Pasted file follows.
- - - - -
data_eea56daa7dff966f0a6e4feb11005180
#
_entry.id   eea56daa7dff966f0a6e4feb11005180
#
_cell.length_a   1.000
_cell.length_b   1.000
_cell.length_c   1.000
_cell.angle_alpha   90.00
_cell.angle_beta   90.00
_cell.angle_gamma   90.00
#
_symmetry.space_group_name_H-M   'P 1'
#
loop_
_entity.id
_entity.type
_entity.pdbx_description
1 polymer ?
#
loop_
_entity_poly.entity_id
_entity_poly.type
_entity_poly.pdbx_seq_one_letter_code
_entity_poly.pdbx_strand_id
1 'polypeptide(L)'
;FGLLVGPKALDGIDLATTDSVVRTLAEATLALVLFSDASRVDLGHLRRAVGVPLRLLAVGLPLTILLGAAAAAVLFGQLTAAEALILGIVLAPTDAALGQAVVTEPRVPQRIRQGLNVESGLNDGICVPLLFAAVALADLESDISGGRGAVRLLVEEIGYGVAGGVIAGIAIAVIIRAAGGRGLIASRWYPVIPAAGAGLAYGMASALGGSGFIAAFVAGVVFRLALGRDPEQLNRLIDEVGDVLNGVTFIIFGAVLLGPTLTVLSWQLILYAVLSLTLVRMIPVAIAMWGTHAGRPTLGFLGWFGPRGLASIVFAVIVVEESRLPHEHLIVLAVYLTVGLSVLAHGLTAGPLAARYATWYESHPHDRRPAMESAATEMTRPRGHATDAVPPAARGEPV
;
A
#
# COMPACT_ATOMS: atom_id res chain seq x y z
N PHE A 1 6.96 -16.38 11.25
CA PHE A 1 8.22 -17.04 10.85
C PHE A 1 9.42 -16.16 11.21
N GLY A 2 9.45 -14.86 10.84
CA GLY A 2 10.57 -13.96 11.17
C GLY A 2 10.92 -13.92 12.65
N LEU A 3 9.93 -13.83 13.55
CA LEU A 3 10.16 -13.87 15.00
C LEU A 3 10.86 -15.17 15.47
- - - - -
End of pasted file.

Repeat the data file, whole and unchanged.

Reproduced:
data_eea56daa7dff966f0a6e4feb11005180
#
_entry.id   eea56daa7dff966f0a6e4feb11005180
#
_cell.length_a   1.000
_cell.length_b   1.000
_cell.length_c   1.000
_cell.angle_alpha   90.00
_cell.angle_beta   90.00
_cell.angle_gamma   90.00
#
_symmetry.space_group_name_H-M   'P 1'
#
loop_
_entity.id
_entity.type
_entity.pdbx_description
1 polymer ?
#
loop_
_entity_poly.entity_id
_entity_poly.type
_entity_poly.pdbx_seq_one_letter_code
_entity_poly.pdbx_strand_id
1 'polypeptide(L)'
;FGLLVGPKALDGIDLATTDSVVRTLAEATLALVLFSDASRVDLGHLRRAVGVPLRLLAVGLPLTILLGAAAAAVLFGQLTAAEALILGIVLAPTDAALGQAVVTEPRVPQRIRQGLNVESGLNDGICVPLLFAAVALADLESDISGGRGAVRLLVEEIGYGVAGGVIAGIAIAVIIRAAGGRGLIASRWYPVIPAAGAGLAYGMASALGGSGFIAAFVAGVVFRLALGRDPEQLNRLIDEVGDVLNGVTFIIFGAVLLGPTLTVLSWQLILYAVLSLTLVRMIPVAIAMWGTHAGRPTLGFLGWFGPRGLASIVFAVIVVEESRLPHEHLIVLAVYLTVGLSVLAHGLTAGPLAARYATWYESHPHDRRPAMESAATEMTRPRGHATDAVPPAARGEPV
;
A
#
# COMPACT_ATOMS: atom_id res chain seq x y z
N PHE A 1 6.96 -16.38 11.25
CA PHE A 1 8.22 -17.04 10.85
C PHE A 1 9.42 -16.16 11.21
N GLY A 2 9.45 -14.86 10.84
CA GLY A 2 10.57 -13.96 11.17
C GLY A 2 10.92 -13.92 12.65
N LEU A 3 9.93 -13.83 13.55
CA LEU A 3 10.16 -13.87 15.00
C LEU A 3 10.86 -15.17 15.47